There is a string like:
"Привет" . It is checked via
if , if so, then the value is
1 , otherwise
But if you enter:
"пРивет" , etc., then the value will be
How to make it so that there is a case-ignoring character in a string?
It would seem that you can simply take and bring both strings to a single case (upper or lower), but everything is not so simple. There is text for which
text.lower() != text.upper().lower() , like
"ß".lower() >>> 'ß' "ß".upper().lower() >>> 'ss'
Let's say you need to compare
"Buße" , or even
"BUẞE" – these are all considered the same words in German. The recommended way is to use the
casefold method, which converts the string into a form suitable for case-insensitive comparison.
>>> "BUSSE".casefold() == "Buße".casefold() True
But that's not all. If your text renders correctly, in the following example you might think that
'Й' == 'Й' , but it's not:
>>> 'Й' == 'Й' False
The fact is that the first
Й is one character (U+0419), and the second
Й is a combination of two (U+0418 and U+0306):
>>> import unicodedata >>> [unicodedata.name(char) for char in 'Й'] ['CYRILLIC CAPITAL LETTER SHORT I'] >>> [unicodedata.name(char) for char in 'Й'] ['CYRILLIC CAPITAL LETTER I', 'COMBINING BREVE']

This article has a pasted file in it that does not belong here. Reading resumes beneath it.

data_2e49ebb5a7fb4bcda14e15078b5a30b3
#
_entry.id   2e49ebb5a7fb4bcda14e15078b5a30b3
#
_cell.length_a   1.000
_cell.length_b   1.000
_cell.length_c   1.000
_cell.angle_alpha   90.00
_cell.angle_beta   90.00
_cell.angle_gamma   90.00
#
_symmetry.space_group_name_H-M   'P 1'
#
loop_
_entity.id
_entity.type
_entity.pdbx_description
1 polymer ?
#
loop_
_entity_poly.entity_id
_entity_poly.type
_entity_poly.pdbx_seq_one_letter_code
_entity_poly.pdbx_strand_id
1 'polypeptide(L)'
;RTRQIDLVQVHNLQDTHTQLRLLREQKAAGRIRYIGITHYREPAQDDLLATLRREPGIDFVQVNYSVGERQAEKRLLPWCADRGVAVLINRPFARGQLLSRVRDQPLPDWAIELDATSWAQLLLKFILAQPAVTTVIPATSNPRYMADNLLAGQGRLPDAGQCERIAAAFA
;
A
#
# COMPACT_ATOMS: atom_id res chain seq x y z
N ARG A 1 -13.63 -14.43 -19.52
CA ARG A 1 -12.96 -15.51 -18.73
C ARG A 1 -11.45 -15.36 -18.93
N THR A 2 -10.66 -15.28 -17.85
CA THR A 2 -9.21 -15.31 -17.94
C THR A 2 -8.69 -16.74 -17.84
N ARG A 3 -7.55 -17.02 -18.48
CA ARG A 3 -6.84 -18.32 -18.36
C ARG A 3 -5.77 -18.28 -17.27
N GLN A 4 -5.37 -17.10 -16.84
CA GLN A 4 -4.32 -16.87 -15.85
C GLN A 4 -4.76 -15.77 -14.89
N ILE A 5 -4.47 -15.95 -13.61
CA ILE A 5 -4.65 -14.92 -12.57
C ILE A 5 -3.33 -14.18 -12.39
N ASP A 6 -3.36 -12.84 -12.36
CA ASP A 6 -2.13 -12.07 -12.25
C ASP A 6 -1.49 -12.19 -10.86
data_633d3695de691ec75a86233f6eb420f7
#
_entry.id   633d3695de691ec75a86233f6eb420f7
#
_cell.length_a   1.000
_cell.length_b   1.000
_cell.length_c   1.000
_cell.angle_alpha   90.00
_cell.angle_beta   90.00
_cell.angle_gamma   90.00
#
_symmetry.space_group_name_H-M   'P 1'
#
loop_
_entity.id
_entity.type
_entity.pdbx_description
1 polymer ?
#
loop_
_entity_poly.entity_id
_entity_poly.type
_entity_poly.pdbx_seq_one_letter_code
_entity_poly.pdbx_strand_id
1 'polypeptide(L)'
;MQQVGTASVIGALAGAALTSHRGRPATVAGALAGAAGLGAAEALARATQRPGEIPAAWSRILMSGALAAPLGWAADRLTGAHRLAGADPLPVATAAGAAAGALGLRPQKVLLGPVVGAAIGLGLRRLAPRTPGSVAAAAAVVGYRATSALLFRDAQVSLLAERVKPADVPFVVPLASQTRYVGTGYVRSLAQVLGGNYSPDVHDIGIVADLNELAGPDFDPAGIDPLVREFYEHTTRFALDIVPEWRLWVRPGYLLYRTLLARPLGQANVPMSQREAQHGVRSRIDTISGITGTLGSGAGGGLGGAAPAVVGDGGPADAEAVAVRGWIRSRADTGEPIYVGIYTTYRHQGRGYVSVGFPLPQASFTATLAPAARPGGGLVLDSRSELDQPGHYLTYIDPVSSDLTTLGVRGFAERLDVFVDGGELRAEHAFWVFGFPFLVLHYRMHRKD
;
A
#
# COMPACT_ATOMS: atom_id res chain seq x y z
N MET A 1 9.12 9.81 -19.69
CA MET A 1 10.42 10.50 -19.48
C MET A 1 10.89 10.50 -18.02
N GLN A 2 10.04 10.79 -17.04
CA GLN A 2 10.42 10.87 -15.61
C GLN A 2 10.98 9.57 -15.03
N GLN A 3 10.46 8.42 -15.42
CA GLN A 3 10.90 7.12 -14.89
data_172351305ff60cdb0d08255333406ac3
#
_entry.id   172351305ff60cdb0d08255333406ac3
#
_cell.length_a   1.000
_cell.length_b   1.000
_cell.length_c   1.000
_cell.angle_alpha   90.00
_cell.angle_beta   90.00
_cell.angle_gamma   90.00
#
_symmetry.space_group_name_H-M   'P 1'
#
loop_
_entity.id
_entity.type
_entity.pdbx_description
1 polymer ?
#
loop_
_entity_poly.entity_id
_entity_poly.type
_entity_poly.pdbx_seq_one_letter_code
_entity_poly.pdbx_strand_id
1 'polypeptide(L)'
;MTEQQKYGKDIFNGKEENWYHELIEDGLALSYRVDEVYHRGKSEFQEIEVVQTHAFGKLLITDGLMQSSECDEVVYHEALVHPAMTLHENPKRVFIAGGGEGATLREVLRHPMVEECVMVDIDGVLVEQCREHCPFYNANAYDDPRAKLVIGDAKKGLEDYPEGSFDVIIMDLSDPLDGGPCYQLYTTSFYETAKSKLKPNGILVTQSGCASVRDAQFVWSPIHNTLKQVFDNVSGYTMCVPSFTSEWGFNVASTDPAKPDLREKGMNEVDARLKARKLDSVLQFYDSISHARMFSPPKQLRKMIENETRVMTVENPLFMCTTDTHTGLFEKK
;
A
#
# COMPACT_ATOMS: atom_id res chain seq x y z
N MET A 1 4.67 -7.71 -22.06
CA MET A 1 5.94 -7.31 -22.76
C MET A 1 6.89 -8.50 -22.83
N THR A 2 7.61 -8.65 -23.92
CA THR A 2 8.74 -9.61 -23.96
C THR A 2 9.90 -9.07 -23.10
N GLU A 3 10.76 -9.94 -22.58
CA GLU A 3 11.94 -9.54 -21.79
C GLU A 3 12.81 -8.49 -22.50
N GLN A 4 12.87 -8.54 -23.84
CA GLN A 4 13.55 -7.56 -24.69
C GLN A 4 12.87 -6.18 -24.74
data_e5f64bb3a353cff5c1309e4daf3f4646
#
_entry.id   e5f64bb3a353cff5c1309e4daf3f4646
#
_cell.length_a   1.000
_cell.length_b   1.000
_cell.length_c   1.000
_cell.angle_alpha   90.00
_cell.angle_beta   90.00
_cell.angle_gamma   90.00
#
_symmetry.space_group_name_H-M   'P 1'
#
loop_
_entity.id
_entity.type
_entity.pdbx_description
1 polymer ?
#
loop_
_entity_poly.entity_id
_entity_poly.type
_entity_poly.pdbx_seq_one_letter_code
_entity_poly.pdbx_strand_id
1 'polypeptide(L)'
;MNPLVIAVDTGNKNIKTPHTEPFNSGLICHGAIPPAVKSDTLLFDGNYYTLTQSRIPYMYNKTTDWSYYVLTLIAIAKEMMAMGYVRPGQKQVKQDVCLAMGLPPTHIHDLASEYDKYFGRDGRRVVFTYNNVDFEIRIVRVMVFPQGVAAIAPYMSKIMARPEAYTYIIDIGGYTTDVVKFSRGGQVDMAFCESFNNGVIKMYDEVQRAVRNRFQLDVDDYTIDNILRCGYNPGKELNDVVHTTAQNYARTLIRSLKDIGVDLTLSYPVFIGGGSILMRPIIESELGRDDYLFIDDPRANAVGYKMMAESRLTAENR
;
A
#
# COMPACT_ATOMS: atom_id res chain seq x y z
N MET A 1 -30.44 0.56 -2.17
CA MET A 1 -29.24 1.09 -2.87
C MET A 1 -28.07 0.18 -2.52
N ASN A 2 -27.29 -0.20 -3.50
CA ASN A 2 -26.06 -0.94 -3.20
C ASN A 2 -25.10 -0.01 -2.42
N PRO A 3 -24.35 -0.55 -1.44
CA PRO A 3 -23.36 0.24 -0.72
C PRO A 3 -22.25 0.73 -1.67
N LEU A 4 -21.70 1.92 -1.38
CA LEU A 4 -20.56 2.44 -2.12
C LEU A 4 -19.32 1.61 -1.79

If you need to treat such strings as the same, then the easiest way to deal with this is to use
unicodedata.normalize . You should probably use NFKD normalization, butthe documentation suggests other options ; You can choose what suits your task. Then:
>>> unicodedata.normalize('NFKD', 'Й') == unicodedata.normalize('NFKD', 'Й') True
Putting it all together, you can use functions like this:
import unicodedata def normalize_caseless(text): return unicodedata.normalize("NFKD", text.casefold()) def caseless_equal(left, right): return normalize_caseless(left) == normalize_caseless(right) >>> caseless_equal('BUSSE', 'Buße') True >>> caseless_equal('Й', 'Й') True
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